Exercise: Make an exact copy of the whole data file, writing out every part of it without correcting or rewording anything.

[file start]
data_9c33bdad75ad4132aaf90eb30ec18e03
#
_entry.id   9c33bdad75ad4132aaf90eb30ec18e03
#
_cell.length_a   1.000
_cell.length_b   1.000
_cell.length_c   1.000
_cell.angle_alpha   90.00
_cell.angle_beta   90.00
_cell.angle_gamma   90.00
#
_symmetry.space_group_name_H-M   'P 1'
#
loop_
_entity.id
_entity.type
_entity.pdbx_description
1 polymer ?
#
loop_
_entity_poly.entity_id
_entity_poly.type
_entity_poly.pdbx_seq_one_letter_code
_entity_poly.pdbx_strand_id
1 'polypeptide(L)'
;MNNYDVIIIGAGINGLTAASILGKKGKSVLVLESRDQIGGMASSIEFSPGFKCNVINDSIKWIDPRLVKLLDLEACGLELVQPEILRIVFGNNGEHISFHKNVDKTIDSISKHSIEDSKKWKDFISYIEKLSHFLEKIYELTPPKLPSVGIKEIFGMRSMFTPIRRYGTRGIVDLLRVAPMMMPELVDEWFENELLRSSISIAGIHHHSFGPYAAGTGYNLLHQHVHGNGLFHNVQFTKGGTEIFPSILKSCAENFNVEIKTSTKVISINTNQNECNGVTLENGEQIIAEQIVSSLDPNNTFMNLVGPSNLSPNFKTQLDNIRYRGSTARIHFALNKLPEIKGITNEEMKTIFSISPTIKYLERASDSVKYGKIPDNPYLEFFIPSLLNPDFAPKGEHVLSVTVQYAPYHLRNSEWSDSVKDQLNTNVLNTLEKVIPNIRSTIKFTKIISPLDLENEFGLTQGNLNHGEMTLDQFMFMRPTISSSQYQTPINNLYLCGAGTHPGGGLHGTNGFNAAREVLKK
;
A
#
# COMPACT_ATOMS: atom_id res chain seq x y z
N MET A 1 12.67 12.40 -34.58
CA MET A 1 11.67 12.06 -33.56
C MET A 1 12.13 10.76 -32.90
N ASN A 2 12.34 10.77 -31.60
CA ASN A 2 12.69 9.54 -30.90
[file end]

data_9c33bdad75ad4132aaf90eb30ec18e03
#
_entry.id   9c33bdad75ad4132aaf90eb30ec18e03
#
_cell.length_a   1.000
_cell.length_b   1.000
_cell.length_c   1.000
_cell.angle_alpha   90.00
_cell.angle_beta   90.00
_cell.angle_gamma   90.00
#
_symmetry.space_group_name_H-M   'P 1'
#
loop_
_entity.id
_entity.type
_entity.pdbx_description
1 polymer ?
#
loop_
_entity_poly.entity_id
_entity_poly.type
_entity_poly.pdbx_seq_one_letter_code
_entity_poly.pdbx_strand_id
1 'polypeptide(L)'
;MNNYDVIIIGAGINGLTAASILGKKGKSVLVLESRDQIGGMASSIEFSPGFKCNVINDSIKWIDPRLVKLLDLEACGLELVQPEILRIVFGNNGEHISFHKNVDKTIDSISKHSIEDSKKWKDFISYIEKLSHFLEKIYELTPPKLPSVGIKEIFGMRSMFTPIRRYGTRGIVDLLRVAPMMMPELVDEWFENELLRSSISIAGIHHHSFGPYAAGTGYNLLHQHVHGNGLFHNVQFTKGGTEIFPSILKSCAENFNVEIKTSTKVISINTNQNECNGVTLENGEQIIAEQIVSSLDPNNTFMNLVGPSNLSPNFKTQLDNIRYRGSTARIHFALNKLPEIKGITNEEMKTIFSISPTIKYLERASDSVKYGKIPDNPYLEFFIPSLLNPDFAPKGEHVLSVTVQYAPYHLRNSEWSDSVKDQLNTNVLNTLEKVIPNIRSTIKFTKIISPLDLENEFGLTQGNLNHGEMTLDQFMFMRPTISSSQYQTPINNLYLCGAGTHPGGGLHGTNGFNAAREVLKK
;
A
#
# COMPACT_ATOMS: atom_id res chain seq x y z
N MET A 1 12.67 12.40 -34.58
CA MET A 1 11.67 12.06 -33.56
C MET A 1 12.13 10.76 -32.90
N ASN A 2 12.34 10.77 -31.60
CA ASN A 2 12.69 9.54 -30.90